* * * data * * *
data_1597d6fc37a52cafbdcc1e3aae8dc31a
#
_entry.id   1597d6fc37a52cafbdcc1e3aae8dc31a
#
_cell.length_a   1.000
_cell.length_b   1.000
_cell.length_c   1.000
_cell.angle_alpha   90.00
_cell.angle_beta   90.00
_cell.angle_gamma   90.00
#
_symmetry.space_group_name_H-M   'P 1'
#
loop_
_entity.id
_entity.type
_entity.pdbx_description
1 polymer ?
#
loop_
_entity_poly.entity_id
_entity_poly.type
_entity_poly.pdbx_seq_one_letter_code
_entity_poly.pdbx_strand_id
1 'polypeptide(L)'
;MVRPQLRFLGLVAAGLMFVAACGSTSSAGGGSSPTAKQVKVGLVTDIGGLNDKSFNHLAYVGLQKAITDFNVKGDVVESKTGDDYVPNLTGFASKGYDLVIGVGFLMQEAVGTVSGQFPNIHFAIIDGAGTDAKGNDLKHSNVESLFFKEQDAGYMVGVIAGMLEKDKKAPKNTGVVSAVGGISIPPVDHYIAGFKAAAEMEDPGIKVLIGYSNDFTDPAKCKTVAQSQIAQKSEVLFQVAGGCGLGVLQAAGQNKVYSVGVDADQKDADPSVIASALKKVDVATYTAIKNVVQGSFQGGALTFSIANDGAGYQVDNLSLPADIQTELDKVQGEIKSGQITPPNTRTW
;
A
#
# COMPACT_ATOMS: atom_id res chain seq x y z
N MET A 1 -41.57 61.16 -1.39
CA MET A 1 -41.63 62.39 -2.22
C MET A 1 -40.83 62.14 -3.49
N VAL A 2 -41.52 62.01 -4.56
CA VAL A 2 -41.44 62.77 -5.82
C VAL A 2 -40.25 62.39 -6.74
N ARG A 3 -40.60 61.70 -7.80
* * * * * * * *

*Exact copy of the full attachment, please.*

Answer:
data_1597d6fc37a52cafbdcc1e3aae8dc31a
#
_entry.id   1597d6fc37a52cafbdcc1e3aae8dc31a
#
_cell.length_a   1.000
_cell.length_b   1.000
_cell.length_c   1.000
_cell.angle_alpha   90.00
_cell.angle_beta   90.00
_cell.angle_gamma   90.00
#
_symmetry.space_group_name_H-M   'P 1'
#
loop_
_entity.id
_entity.type
_entity.pdbx_description
1 polymer ?
#
loop_
_entity_poly.entity_id
_entity_poly.type
_entity_poly.pdbx_seq_one_letter_code
_entity_poly.pdbx_strand_id
1 'polypeptide(L)'
;MVRPQLRFLGLVAAGLMFVAACGSTSSAGGGSSPTAKQVKVGLVTDIGGLNDKSFNHLAYVGLQKAITDFNVKGDVVESKTGDDYVPNLTGFASKGYDLVIGVGFLMQEAVGTVSGQFPNIHFAIIDGAGTDAKGNDLKHSNVESLFFKEQDAGYMVGVIAGMLEKDKKAPKNTGVVSAVGGISIPPVDHYIAGFKAAAEMEDPGIKVLIGYSNDFTDPAKCKTVAQSQIAQKSEVLFQVAGGCGLGVLQAAGQNKVYSVGVDADQKDADPSVIASALKKVDVATYTAIKNVVQGSFQGGALTFSIANDGAGYQVDNLSLPADIQTELDKVQGEIKSGQITPPNTRTW
;
A
#
# COMPACT_ATOMS: atom_id res chain seq x y z
N MET A 1 -41.57 61.16 -1.39
CA MET A 1 -41.63 62.39 -2.22
C MET A 1 -40.83 62.14 -3.49
N VAL A 2 -41.52 62.01 -4.56
CA VAL A 2 -41.44 62.77 -5.82
C VAL A 2 -40.25 62.39 -6.74
N ARG A 3 -40.60 61.70 -7.80